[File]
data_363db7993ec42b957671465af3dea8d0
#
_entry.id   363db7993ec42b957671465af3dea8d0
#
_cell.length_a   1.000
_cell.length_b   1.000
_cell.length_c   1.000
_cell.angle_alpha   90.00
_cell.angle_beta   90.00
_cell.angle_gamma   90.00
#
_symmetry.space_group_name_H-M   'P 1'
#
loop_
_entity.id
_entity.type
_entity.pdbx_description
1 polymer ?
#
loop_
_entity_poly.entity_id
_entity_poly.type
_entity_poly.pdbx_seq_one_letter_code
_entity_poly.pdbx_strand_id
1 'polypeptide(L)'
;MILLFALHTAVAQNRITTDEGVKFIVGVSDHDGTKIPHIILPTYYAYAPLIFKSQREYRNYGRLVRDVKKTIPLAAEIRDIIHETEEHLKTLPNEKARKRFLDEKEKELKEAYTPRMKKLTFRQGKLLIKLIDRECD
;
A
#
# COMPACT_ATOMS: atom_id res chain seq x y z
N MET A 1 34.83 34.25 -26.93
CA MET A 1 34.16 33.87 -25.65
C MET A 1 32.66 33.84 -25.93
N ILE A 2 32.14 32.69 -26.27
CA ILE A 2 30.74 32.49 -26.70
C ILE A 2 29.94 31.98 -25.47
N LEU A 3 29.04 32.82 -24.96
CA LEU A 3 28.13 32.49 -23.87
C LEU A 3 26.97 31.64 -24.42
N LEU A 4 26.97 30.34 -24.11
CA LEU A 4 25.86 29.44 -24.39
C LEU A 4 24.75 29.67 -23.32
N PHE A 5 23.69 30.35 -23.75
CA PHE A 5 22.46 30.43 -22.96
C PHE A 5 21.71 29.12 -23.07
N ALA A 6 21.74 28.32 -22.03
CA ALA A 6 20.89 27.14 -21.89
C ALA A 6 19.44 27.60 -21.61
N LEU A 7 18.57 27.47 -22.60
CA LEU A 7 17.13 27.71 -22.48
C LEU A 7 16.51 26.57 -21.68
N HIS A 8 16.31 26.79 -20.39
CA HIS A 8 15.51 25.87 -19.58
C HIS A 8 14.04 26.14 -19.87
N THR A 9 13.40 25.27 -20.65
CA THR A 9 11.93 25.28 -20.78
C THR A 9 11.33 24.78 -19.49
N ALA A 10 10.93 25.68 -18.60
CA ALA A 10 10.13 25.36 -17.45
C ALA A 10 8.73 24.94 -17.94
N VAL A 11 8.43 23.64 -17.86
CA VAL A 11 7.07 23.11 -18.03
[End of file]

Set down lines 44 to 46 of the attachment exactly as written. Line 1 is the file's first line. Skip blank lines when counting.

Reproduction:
CA PHE A 5 22.46 30.43 -22.96
C PHE A 5 21.71 29.12 -23.07
N ALA A 6 21.74 28.32 -22.03